HL: The balance between different types of reading will vary, of course, depending on the focus of a particular class. In general, though, my commitment to interdisciplinarity filters into my courses through their mixture of (a) literary texts that draw from both canonical and lesser-known authors, and (b) texts that come from complementary disciplines (e.g. cybernetics theory by Norbert Wiener and Ross Ashby in a course on “Literature and Information Management”; explanations of narrative medicine by Rita Charon and New York Times articles on “Living with Cancer” by Susan Gubar in a course on “Literature and Medicine”). In addition, students in my graduate seminars can expect to encounter and work closely with a range of scholarly texts that include articles and monograph chapters; I find that these types of readings not only offer various interpretations of and approaches to the literature we’re studying, but also provide jumping-off points for discussions about models of academic writing that students can strive to emulate (or avoid at all costs!) as they cultivate their own voices within the critical conversations that are happening in their chosen fields of study.

JLH: Finally–because I often ask–what are you reading for fun?
HL: It’s been an interesting summer for me, in terms of reading. I’m usually a “one book at a time” kind of person, but during these past few months of moving and road tripping and settling into a new home, community, and job, I seem to perpetually have three or four books on the go on any given day…

For slightly work-related purposes, I’ve been making my way through several popular press books on the history of cybernetics, computers, and information culture – these include George Dyson’s extremely detailed account of the development of computer technology, Turing’s Cathedral: The Origins of the Digital Universe (2012); Tessa Dunlop’s more anecdotal “collective memoir,” The Bletchley Girls: War, Secrecy, Love and Loss: The Women of Bletchley Park Tell their Story (2015); Pedro Domingos’s rather techno-utopic tour through various approaches to machine learning, The Master Algorithm: How the Quest for the Ultimate Learning Machine Will Remake Our World (2015), and Thomas Rid’s Rise of the Machines: The Lost History of Cybernetics (2016).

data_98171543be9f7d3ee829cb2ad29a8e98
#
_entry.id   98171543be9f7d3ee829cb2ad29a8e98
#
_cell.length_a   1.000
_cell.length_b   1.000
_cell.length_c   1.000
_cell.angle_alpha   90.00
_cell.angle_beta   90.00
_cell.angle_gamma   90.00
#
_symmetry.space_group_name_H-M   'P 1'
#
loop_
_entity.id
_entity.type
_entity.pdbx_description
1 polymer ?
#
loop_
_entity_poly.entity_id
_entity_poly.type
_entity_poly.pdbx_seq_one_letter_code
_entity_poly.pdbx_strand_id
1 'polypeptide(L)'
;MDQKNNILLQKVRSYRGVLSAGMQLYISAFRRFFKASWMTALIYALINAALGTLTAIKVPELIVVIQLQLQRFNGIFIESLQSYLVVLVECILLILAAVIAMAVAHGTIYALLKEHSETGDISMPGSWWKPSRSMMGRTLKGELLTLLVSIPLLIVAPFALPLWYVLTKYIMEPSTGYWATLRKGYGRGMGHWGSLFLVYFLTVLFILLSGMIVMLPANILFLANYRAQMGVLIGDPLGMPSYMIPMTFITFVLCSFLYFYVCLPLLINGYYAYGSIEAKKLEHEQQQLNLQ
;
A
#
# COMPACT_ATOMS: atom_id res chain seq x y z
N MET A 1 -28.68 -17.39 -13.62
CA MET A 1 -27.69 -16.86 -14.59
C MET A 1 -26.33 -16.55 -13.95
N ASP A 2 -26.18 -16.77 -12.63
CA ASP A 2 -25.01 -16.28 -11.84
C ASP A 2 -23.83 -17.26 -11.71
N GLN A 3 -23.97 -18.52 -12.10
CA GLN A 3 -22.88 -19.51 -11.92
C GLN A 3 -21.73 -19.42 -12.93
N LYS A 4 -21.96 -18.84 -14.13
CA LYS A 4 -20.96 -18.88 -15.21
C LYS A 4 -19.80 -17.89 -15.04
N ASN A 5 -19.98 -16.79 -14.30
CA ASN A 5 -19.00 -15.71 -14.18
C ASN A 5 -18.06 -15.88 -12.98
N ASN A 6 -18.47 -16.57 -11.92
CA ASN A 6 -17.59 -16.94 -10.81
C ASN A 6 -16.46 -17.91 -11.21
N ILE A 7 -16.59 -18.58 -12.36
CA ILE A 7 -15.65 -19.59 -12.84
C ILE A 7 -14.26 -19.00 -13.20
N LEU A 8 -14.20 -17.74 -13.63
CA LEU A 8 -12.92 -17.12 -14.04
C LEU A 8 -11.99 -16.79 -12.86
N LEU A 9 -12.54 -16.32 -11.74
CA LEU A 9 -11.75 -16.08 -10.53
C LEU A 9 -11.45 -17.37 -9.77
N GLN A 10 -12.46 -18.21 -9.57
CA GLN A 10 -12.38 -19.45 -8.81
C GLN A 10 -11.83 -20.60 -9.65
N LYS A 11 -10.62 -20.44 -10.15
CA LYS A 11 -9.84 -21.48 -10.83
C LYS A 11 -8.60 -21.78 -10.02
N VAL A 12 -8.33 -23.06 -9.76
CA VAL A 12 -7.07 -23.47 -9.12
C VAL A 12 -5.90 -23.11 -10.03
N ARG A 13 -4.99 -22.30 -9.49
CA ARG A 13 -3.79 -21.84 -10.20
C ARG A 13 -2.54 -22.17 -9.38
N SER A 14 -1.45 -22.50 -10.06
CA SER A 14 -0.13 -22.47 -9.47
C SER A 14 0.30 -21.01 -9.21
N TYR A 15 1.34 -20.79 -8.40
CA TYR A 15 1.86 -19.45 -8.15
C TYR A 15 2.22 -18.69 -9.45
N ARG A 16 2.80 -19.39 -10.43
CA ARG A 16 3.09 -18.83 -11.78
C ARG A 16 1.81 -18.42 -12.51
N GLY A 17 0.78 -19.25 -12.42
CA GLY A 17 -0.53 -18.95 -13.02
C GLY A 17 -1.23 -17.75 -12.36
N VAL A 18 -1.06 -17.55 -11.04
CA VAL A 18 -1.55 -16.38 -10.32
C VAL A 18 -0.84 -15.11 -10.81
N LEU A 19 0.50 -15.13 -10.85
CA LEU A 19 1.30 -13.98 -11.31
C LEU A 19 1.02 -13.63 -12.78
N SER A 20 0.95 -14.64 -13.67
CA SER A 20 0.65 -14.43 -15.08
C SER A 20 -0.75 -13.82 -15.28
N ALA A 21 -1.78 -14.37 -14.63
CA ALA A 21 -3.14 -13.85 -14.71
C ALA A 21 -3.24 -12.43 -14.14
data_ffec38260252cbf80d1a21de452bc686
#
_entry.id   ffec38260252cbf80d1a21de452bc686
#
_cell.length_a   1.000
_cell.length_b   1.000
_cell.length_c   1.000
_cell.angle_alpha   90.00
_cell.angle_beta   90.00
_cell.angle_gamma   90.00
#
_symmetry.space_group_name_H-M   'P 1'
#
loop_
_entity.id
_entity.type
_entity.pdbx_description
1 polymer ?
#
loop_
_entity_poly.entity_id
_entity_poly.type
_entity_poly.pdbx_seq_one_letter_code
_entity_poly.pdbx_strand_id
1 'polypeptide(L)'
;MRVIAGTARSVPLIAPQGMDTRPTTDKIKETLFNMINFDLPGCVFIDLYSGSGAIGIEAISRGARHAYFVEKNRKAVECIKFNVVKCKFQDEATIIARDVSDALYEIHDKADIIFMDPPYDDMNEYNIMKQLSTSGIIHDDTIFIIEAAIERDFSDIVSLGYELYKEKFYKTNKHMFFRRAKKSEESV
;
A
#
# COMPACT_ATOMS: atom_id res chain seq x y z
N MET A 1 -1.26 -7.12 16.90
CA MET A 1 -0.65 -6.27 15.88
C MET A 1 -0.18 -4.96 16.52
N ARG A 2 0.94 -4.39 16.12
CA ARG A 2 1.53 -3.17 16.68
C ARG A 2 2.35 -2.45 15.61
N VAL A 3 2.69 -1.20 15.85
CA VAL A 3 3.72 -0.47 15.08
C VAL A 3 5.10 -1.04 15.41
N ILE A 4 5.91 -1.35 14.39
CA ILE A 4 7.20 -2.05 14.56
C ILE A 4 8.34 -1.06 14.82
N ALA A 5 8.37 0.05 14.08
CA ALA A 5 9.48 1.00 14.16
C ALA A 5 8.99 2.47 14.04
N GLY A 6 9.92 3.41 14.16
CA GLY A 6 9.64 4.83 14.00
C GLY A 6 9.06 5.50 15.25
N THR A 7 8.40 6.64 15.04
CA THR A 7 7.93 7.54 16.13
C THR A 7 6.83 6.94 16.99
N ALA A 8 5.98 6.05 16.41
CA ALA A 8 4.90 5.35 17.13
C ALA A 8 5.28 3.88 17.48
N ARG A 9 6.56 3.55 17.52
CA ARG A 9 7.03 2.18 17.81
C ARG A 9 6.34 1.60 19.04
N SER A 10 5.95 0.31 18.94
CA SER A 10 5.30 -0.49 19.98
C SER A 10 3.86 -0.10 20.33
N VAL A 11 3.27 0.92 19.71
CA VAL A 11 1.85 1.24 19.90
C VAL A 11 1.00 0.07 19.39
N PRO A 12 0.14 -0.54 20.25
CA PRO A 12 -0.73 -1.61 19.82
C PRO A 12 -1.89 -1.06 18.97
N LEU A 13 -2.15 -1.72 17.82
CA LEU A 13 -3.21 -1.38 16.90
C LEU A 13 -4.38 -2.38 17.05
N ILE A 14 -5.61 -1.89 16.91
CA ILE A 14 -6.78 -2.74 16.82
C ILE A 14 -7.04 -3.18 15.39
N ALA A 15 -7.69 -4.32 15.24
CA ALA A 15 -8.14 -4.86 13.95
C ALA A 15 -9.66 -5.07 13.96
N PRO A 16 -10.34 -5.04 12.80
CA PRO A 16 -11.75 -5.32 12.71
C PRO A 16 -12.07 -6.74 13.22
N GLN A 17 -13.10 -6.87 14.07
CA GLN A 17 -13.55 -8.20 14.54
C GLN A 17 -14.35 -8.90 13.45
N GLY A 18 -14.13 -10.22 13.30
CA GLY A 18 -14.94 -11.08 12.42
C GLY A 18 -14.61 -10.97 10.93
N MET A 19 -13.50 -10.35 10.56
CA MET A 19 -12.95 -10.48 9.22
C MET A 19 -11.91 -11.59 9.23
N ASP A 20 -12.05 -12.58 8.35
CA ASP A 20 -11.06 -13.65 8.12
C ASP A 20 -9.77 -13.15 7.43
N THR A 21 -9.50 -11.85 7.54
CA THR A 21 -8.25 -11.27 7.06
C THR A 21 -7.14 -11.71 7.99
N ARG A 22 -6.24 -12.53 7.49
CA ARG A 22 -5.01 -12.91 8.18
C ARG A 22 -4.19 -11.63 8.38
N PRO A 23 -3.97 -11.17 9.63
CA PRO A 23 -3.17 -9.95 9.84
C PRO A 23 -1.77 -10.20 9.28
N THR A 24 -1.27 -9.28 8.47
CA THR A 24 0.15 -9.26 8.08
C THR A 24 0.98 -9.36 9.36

When I need a break from the non-fiction, I’ve been turning to Young Adult fantasy and speculative fiction. Most recently, I’ve picked up Ursula K. LeGuin’s Earthsea series, and earlier in the summer, in honour of my upcoming return to Canada, I read Cherie Dimaline’s The Marrow Thieves (a 2018 “Canada Reads” selection), which I highly recommend.


And finally, since I’ll be having a baby in about a month (!), I’ve been combing through various pregnancy and parenting books. I’m pretty sure that no amount of reading can fully prepare a person for this new kind of adventure, but I figure it can’t hurt either.